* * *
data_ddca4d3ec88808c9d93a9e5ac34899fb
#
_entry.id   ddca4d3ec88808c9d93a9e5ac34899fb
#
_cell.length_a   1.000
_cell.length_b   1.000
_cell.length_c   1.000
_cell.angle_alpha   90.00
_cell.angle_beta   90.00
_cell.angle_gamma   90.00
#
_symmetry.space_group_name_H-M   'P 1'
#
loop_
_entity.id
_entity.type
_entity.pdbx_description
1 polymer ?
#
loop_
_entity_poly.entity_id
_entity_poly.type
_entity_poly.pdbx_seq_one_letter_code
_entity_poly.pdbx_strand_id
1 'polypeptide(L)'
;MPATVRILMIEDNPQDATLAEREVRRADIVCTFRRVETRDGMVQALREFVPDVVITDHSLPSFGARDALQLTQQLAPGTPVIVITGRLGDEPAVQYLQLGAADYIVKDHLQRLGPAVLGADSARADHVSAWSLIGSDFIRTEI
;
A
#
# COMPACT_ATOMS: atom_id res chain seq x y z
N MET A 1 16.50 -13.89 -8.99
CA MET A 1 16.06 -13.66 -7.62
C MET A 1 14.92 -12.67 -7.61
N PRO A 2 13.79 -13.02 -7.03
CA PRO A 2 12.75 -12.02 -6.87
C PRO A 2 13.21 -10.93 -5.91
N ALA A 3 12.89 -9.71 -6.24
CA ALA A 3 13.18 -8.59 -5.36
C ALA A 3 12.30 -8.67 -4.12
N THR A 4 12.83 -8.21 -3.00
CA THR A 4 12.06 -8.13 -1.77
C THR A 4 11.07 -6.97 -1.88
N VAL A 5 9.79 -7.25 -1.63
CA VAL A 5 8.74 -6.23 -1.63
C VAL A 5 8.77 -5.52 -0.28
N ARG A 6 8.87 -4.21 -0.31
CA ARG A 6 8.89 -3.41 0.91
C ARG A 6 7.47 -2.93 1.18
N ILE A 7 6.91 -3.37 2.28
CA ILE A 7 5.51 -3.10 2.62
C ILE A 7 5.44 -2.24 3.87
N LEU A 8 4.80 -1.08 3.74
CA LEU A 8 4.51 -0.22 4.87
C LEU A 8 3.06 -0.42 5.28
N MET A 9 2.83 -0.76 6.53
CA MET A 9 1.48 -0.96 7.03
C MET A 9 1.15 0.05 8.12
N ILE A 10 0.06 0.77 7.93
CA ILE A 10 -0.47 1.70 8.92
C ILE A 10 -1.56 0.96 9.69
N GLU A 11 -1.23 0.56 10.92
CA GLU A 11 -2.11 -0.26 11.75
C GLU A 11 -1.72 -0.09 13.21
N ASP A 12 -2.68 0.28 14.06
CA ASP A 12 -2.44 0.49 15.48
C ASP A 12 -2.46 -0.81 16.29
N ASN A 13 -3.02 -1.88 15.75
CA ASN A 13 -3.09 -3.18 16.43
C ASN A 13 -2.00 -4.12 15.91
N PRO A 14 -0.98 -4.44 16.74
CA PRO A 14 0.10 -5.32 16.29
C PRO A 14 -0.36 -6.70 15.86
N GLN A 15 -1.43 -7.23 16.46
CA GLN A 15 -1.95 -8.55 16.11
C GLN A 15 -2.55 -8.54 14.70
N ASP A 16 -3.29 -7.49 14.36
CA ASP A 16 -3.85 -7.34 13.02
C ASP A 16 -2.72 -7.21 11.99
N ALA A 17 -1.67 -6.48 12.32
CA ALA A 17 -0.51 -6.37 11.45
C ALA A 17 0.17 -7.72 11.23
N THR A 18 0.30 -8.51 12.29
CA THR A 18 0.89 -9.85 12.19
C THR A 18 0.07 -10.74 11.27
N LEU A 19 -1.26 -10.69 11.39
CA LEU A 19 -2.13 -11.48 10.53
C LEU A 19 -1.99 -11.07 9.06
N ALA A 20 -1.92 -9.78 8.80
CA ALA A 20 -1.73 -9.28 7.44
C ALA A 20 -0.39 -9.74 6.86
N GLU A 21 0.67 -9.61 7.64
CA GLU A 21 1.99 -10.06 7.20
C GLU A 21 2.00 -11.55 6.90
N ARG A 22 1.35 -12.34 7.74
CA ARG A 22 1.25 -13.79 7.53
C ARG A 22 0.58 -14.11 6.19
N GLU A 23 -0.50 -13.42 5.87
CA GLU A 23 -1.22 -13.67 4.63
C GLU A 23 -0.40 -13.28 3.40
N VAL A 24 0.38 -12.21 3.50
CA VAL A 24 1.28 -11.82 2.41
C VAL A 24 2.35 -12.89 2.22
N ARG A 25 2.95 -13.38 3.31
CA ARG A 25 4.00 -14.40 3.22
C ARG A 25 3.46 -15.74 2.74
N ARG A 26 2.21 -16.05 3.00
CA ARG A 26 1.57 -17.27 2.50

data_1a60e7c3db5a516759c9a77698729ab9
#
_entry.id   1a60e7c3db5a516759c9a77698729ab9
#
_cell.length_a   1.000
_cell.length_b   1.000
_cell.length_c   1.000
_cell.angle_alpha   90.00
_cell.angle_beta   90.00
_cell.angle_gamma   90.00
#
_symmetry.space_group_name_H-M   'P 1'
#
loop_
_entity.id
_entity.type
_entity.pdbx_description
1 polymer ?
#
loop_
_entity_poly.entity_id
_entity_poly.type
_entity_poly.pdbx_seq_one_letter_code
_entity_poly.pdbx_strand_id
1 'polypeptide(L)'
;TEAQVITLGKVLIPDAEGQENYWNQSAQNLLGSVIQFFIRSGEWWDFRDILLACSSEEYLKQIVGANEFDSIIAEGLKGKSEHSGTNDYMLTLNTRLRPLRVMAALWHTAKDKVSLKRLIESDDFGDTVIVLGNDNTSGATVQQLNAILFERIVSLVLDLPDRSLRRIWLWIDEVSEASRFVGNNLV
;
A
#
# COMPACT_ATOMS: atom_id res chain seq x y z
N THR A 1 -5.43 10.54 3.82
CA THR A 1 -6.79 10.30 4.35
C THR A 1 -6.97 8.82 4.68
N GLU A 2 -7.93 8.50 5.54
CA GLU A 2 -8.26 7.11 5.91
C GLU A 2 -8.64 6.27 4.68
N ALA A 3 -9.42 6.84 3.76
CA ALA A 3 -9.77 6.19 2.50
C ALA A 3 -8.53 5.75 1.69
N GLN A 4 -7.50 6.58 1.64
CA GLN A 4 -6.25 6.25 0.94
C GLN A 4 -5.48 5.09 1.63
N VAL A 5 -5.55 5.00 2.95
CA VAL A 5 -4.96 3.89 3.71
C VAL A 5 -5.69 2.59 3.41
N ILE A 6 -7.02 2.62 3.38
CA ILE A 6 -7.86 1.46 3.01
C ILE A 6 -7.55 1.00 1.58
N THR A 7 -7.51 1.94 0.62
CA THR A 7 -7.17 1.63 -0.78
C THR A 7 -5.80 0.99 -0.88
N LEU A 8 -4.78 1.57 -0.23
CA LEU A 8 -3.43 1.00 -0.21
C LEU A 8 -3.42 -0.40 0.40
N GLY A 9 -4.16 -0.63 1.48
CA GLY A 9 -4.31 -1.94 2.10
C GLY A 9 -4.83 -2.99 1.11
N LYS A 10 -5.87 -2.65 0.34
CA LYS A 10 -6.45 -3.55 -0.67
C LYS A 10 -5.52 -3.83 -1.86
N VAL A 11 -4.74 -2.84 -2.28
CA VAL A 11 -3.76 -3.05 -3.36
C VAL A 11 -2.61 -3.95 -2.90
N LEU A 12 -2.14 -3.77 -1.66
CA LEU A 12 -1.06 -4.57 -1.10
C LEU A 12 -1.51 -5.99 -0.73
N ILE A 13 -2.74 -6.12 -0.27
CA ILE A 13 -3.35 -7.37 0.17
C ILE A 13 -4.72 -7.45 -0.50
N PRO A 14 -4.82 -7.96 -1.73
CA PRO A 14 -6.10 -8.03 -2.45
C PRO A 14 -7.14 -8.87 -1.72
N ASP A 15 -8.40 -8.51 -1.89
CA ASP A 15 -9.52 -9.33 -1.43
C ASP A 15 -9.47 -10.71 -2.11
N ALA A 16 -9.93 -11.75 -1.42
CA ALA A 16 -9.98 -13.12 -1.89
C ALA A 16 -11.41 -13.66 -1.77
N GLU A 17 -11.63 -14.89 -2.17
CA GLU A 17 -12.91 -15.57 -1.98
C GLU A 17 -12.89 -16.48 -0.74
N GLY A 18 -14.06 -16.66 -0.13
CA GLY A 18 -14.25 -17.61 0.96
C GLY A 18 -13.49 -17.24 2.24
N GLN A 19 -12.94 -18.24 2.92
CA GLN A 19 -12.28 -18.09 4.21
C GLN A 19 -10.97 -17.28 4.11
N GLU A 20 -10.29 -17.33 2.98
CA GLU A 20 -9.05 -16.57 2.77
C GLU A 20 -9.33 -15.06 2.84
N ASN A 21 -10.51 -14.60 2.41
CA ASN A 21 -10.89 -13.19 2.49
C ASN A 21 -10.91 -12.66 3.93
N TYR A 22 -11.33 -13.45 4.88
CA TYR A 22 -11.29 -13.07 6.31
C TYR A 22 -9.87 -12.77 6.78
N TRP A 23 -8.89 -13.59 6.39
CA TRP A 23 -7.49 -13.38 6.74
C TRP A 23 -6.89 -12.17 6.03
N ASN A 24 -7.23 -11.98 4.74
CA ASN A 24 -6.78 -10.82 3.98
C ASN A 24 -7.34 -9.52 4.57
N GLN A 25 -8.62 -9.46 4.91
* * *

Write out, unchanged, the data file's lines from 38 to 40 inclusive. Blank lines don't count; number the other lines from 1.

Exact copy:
CA ALA A 3 13.18 -8.59 -5.36
C ALA A 3 12.30 -8.67 -4.12
N THR A 4 12.83 -8.21 -3.00